The Juvenilia stories brim over with the excitement of sexual attraction and experience, with Jane’s observations, serious and comic, of passion – of men, old and young, in the throes of love and lust.


This is not the experience of a closeted spinster or a protected young woman, nor of the writer who has only known cheap romantic novels, as her family tried to suggest when queried, after her death, about Jane’s early life.

The search into Jane Austen’s past is engrossing. Walker has traced flaws in her family’s explanation that she had little or no experience of London especially in her teenage years. In fact, he shows that the knowledge of London Austen exhibits could only have come from first hand experience, especially for Sense and Sensibility begun as Elinor and Marianne around 1795 when she was 19. More than this, Walker demonstrates how the plots and characters to be found in Austen’s Juvenilia – short stories and satires written in her earliest teenage years and not published till more than a century after her death – are evidence of a young woman not just with an adventurous mind but also one who has known an adventurous life among her social contacts.

As Kathryn Sutherland has written for the British Library’s Discovering Literature; Romantics and Victorians, “Jane Austen’s earliest writings appear to have little in common with the restrained and realistic society portrayed in her adult novels. By contrast, they are exuberantly expressionistic tales of sexual misdemeanour, of female drunkenness and violence.”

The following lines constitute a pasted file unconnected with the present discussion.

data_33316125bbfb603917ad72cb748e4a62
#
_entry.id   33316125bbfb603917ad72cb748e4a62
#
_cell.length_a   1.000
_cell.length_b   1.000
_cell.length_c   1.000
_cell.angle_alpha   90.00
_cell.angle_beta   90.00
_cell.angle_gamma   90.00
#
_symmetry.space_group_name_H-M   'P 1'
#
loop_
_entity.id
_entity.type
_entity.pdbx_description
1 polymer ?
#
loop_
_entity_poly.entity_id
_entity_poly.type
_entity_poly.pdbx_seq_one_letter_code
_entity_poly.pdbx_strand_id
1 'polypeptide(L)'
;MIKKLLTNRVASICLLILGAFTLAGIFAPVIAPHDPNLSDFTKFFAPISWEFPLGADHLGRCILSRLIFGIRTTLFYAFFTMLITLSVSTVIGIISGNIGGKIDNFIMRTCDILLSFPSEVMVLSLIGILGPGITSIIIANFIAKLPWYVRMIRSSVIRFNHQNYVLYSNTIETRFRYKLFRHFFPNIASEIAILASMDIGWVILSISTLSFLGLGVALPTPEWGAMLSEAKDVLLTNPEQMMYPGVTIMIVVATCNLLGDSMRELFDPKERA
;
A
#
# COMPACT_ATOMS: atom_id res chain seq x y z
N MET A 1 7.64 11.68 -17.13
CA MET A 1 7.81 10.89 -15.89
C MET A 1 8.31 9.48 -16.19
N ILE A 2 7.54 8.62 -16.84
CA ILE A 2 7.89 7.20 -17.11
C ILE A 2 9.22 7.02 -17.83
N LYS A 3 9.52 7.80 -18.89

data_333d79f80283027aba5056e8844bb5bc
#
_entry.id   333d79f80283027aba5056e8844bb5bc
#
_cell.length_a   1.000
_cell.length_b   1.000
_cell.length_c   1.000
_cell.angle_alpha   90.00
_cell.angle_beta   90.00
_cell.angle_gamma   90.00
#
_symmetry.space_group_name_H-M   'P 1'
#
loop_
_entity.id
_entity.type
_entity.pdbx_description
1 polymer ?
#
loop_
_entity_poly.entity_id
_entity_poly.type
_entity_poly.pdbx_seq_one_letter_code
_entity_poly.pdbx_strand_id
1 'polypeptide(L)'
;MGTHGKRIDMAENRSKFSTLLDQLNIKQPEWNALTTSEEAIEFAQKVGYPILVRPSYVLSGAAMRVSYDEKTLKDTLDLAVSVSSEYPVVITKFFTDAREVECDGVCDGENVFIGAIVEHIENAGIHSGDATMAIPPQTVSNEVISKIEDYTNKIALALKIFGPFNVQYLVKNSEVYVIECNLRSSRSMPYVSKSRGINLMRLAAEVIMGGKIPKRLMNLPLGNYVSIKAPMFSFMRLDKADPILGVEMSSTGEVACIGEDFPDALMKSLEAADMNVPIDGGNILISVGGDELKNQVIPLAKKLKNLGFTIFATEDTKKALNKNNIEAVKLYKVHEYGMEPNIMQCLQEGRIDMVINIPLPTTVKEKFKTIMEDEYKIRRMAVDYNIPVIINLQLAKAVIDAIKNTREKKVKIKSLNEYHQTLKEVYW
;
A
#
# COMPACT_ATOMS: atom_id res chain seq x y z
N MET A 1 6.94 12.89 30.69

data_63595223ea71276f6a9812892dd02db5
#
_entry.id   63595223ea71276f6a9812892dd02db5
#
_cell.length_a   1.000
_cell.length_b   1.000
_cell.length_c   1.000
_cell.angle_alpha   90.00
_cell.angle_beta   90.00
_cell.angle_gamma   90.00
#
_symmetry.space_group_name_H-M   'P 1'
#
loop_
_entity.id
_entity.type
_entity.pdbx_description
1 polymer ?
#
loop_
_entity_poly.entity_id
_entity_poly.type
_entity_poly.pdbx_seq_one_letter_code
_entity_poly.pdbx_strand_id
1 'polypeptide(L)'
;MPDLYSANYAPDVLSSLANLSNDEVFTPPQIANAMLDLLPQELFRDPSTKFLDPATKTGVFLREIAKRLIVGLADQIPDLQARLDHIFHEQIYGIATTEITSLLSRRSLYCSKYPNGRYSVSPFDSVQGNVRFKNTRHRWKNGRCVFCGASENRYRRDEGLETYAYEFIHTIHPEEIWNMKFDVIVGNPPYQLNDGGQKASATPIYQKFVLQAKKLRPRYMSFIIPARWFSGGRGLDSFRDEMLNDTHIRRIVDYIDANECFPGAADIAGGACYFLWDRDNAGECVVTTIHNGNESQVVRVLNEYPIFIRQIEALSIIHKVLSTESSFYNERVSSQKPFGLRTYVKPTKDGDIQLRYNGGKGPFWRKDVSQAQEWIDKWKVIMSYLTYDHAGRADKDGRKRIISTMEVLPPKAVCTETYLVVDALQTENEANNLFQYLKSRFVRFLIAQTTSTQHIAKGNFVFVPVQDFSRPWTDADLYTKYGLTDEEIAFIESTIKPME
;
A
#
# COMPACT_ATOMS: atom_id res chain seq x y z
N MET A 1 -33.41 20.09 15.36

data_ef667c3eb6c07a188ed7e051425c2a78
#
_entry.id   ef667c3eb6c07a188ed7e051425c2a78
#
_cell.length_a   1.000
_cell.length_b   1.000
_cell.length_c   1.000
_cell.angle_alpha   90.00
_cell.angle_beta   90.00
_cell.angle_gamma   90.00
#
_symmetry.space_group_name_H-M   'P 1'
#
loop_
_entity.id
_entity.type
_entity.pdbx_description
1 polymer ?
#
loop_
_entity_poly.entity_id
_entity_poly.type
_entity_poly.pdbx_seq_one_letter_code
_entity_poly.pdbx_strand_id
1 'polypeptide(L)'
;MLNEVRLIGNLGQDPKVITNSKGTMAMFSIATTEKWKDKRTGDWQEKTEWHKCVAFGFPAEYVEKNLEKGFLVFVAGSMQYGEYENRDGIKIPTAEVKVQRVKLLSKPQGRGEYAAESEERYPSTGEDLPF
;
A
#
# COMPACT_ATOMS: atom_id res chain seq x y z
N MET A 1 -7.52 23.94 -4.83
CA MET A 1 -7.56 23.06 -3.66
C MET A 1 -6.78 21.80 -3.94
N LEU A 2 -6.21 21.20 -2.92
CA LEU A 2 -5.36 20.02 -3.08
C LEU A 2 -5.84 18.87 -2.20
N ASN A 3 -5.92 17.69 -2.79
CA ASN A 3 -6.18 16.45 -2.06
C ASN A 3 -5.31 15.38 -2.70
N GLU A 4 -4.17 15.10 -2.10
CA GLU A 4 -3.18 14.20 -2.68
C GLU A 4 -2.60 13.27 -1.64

This, taken together with the fact that students of Austen accept, as critic Reginald Farrer did in Quarterly Review as far back as 1917, her “preoccupation [was] with truth, and her selection of material only from observed facts tested by personal experience” can only suggest Ms Austen seems to have had a much more racy, if not rebellious, few years as a teenager. Austen’s writing is, as Walker says, “about real people, real episodes, events, conflicts, that she disguised as fiction”.

This seemingly inexperienced spinster, surprisingly, wrote vividly about men and their masculine habits, human passion, grief, emotional and mental breakdown, anxiety, love, heartbreak, family scandal and tragedy, even of selling second hand jewellery, and with such realistic and photographic accuracy that it is impossible to conceive Miss Austen had no first hand knowledge of the human psychology behind her people and events. Pride and Prejudice is commonly called the world’s first psychological novel, its phrases and conversation so real script writers have no need to invent characters’ lines – they leap from the page as if already prepared for the acted script.